A bill to require the nation's employers to provide health insurance to workers was approved, 10 to 6, by the Senate Labor and Human Resources Committee yesterday. Business groups vowed an all-out effort to defeat the bill when it reaches the Senate floor.
"The health issue is on the national agenda," committee Chairman Edward M. Kennedy (D-Mass.) said after the vote, adding that he is determined to push for Senate floor passage this year despite the opposition. Spokesmen for small businesses said the bill's cost could force many firms to cut their work forces and could threaten their survival.
If enacted, the measure would bring about the largest expansion of health care coverage since Medicare and Medicaid were passed in 1965.
Employers would be required to provide workers employed 17.5 hours weekly or more with a minimum package of benefits including all necessary hospital care, physician care, diagnostic and screening tests, limited mental health benefits and prenatal and well-baby care, plus a "catastrophic" cap on out-of-pocket expenses of $3,000 a year.
Workers could be required to pay up to 20 percent of the premiums, except for low-income workers. Kennedy estimated the cost to an employer at about $1,045 a year for a full-time worker.
Before reporting the bill to the floor, the committee approved by voice vote an amendment by Sens. Tom Harkin (D-Iowa) and Howard M. Metzenbaum (D-Ohio) postponing coverage for five years for about 5 million workers employed by small businesses with five or fewer employees.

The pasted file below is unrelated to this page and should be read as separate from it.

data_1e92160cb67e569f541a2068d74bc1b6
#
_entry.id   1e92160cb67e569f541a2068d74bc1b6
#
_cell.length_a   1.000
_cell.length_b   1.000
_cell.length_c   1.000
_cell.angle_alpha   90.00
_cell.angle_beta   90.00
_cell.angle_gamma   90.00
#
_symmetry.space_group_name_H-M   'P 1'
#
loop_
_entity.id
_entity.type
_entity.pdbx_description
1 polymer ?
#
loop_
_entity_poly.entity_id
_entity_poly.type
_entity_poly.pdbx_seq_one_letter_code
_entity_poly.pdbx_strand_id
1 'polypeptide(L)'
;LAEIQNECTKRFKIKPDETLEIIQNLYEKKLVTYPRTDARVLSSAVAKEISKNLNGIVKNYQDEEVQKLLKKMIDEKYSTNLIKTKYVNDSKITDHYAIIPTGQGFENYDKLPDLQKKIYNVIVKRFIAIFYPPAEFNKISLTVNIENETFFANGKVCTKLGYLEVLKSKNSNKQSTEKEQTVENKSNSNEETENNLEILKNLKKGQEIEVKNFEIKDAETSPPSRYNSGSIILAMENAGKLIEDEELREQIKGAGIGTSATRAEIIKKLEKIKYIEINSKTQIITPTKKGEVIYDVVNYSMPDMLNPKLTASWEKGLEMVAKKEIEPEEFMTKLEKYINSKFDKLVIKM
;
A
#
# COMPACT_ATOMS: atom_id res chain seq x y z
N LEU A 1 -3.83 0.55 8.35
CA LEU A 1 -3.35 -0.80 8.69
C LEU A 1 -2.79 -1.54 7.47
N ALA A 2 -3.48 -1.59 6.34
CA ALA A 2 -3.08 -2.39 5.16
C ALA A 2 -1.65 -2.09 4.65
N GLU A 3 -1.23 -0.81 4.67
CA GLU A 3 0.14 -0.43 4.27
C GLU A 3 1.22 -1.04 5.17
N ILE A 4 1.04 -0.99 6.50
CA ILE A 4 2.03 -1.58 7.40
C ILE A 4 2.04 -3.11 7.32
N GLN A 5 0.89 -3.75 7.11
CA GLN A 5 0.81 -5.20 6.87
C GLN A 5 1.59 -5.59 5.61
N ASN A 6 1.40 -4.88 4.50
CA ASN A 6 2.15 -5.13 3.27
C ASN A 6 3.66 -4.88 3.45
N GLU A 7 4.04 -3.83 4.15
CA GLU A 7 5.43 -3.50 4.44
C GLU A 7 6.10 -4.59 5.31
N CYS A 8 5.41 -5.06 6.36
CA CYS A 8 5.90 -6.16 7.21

The amendment was designed to allay small business fears, but Sen. Lowell P. Weicker Jr. (Conn.), the only Republican who voted for the bill, said, "This bill is going to be opposed by every one of the groups representing small business . . . . They don't want any bill. Period. Over and out."
In a sharp attack, Sen. Orrin G. Hatch (R-Utah) called the bill "socialism pure and simple." Hatch said "this one hurts workers" and said estimates of the bill's costs range "anywhere from $28 billion to $100 billion" a year and estimates of the number of jobs that would be eliminated range from 100,000 to 1 million.
"We don't have the guts to stand up and say tax the American people directly" to pay for the coverage, Hatch said; instead "we mandate" that employers provide benefits at their expense, he said.
Kennedy noted that "more than 37 million Americans have no health insurance at all . . . and millions more have insurance that is inadequate by any reasonable standard."
He said that about 22 million of the 37 million uninsured would be provided with coverage by the bill after the five-year phase-in. Household workers would not be covered and some employees of small family farms would be exempt for a time.
Kennedy said the Congressional Budget Office estimated gross costs at $27.1 billion a year and said that four groups of specialists had estimated job losses due to the bill at zero to no more than 100,000.
Kennedy said the real cost of the bill would be about $15 billion, not $27.1 billion, because hospitals, small businesses and individuals would save the $12 billion they spend on free care to uninsured persons, on extra administrative costs and on premiums for a variety of policies the bill would replace.
The bill has drawn the support of a coalition of organized labor, some large corporations and welfare groups. Reps. Henry A. Waxman (D-Calif.), Augustus F. Hawkins (D-Calif.), William L. Clay (D-Mo.) and Austin J. Murphy (D-Pa.) are sponsoring the House version.